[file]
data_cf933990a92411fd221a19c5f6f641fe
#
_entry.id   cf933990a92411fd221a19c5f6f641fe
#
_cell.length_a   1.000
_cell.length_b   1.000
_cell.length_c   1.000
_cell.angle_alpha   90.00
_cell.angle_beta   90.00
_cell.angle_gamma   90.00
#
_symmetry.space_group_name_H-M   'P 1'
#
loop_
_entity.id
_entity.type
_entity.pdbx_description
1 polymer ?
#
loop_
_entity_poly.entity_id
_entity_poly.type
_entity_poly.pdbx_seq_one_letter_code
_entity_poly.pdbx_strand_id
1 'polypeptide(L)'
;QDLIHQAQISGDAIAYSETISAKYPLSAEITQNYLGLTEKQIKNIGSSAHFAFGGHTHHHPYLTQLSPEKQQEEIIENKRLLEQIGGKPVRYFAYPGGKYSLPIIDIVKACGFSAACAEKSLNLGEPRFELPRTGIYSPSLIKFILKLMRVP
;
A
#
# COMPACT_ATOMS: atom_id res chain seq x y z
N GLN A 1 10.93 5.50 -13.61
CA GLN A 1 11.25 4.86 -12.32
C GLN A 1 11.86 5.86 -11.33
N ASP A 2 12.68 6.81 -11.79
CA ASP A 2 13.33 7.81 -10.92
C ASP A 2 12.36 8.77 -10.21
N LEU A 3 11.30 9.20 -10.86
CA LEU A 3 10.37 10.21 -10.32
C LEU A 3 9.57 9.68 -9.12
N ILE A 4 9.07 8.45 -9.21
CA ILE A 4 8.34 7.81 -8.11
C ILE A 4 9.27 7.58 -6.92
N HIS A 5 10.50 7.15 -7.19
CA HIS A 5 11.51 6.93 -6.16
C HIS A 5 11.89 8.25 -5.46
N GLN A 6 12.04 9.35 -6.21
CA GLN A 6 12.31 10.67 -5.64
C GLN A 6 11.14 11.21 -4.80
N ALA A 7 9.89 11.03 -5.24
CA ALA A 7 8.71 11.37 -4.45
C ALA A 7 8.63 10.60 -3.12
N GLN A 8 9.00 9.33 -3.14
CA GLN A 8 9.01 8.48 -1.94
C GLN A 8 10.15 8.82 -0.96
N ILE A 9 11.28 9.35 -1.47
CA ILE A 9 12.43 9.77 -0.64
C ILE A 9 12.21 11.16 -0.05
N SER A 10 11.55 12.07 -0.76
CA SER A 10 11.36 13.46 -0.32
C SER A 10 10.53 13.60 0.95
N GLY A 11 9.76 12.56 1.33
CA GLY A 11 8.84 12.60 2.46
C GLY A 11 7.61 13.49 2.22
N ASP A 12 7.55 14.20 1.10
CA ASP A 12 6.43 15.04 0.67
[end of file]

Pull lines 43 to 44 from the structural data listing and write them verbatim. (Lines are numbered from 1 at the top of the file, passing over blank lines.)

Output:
N HIS A 5 10.50 7.15 -7.19
CA HIS A 5 11.51 6.93 -6.16